"I'm sure it had something to do with the standings, but I'm sure it had lots to do with Ottawa versus Toronto and, obviously, with him wanting to sign with a team that will be a finalist."
Senators owner Eugene Melnyk on Toronto's FAN590 Monday afternoon regarding Ottawa's fortunes the rest of the season:
"Come March, they're going to talk about the miracle turnaround of the Ottawa Senators."
"I fully expect us to be in the top four teams in the conference."
Almost what you'd expect from a general manager who's paid to be a realist and an optimistic owner whose deep pockets keeps things flowing.
For starter's, every team in the National Hockey League knows that Ottawa is still a one-line team. Shut down the Dany Heatley-Jason Spezza-Daniel Alfredsson line and there's a good chance you're going home with two points.
It's obvious in the stat columns. The "Big Three" lead the Senators in points with the next highest scoring forward, that thug Mike Fisher with nine points. The likes of Nick Foligno and Jesse Winchester are still too early in their development to rely on for chunks of ice time or production. Oft-rumored trade bait Antoine Vermette is coming off a career year with 24 goals and 53 points, but is struggling with only five points so far.
Between the pipes, you can't blame the goaltending for Ottawa's woes. Coach Craig Hartsburg has found his man in Alex Auld who's done the job with nine wins and 2.21 goals-against average, while Martin Gerber collects his $3.7 million paycheck from the bench.
Comparing Ottawa from last season to this season and you'll notice two important categories going in opposite directions from a year ago. The Senators were first in the NHL last season averaging 3.15 goals/game. This year, they've dropped almost one full goal to 2.32 goals/game. Auld has helped defensively, bringing down Ottawa's 2.95 goals-against/game average from a year ago to 2.39 this season.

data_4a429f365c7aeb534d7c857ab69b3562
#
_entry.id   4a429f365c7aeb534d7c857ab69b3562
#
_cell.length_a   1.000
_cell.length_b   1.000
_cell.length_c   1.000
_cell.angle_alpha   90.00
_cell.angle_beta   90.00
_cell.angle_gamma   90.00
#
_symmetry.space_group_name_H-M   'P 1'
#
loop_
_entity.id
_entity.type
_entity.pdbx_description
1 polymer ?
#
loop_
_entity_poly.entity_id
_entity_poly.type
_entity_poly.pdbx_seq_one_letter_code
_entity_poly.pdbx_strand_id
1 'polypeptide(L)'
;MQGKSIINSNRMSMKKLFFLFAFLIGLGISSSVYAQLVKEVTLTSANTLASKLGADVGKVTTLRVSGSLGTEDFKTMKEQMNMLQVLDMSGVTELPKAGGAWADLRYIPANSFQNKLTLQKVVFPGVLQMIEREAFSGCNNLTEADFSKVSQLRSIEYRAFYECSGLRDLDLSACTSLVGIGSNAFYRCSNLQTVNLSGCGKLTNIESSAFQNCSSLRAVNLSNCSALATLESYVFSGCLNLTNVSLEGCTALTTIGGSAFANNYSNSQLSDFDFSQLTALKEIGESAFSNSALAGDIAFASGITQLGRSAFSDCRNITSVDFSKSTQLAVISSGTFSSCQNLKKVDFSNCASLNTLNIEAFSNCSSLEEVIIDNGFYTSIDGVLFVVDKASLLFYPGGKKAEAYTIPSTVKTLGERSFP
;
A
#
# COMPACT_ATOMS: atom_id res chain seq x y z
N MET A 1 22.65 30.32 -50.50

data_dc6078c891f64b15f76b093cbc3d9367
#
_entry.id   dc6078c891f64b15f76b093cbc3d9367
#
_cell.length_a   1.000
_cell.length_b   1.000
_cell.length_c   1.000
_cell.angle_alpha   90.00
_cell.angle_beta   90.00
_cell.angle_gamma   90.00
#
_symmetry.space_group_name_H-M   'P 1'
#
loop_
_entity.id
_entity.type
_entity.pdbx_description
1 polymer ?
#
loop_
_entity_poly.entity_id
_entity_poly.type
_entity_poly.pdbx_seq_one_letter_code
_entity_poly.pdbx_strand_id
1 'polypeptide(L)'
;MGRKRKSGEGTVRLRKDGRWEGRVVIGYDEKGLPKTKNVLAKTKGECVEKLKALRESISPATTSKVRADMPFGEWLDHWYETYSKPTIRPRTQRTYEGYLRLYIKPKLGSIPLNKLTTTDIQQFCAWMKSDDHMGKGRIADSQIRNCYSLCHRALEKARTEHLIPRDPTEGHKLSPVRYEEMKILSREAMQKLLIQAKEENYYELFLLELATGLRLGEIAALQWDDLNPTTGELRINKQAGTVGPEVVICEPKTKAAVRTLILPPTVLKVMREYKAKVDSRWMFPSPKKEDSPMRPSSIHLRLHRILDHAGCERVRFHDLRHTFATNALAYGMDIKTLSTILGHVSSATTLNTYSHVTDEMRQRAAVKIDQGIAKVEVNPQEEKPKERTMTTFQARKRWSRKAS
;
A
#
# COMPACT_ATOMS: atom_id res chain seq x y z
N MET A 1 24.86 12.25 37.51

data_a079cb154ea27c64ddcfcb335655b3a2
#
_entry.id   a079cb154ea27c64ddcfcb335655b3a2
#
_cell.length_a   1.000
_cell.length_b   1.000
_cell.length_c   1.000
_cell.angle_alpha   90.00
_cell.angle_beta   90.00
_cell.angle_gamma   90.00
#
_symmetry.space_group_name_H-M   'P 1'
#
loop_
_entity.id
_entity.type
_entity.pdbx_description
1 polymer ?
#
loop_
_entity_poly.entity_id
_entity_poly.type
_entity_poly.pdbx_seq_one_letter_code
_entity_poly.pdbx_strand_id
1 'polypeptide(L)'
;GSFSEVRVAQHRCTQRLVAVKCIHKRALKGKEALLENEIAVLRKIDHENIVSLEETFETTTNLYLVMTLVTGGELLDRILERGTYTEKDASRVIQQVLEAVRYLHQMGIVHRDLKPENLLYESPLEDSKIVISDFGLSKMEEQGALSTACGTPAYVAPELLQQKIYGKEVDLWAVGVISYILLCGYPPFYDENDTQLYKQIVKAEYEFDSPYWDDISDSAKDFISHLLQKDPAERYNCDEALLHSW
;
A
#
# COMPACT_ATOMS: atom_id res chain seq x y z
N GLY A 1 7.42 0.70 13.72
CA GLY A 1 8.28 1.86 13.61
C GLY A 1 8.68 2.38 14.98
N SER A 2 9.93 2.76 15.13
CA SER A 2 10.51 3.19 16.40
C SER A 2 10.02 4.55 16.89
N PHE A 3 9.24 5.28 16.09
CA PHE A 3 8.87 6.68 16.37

Can the Senators really be expected to be contenders with okay goaltending and zero secondary scoring?
Sherry from Scarlett Ice is coming to the realization that this Senators team may not be the team many expected this season after Ottawa lost 4-1 to Atlanta last night:
How many closed door players only meetings is it going to take? How many poor showings, garbage cans thrown and cute animals threatened with tears is it going to take for this team to get their flipping act together? I wish I understood what was wrong with this team. Is it possible that we were just this terrible but everybody had the blinders on? We've been fooling everybody and accounts are coming due (How is that for muddled metaphors?)
Does Bryan Murray try to shake up the Senators with a Jason Spezza trade? Ottawa has only a handful of upcoming free agents this summer, so if there's any sort of turnover to be had, Murray will need to start hitting the phones; otherwise the Senators will have their longest off-season since 1996-97, when they last failed to make the playoffs.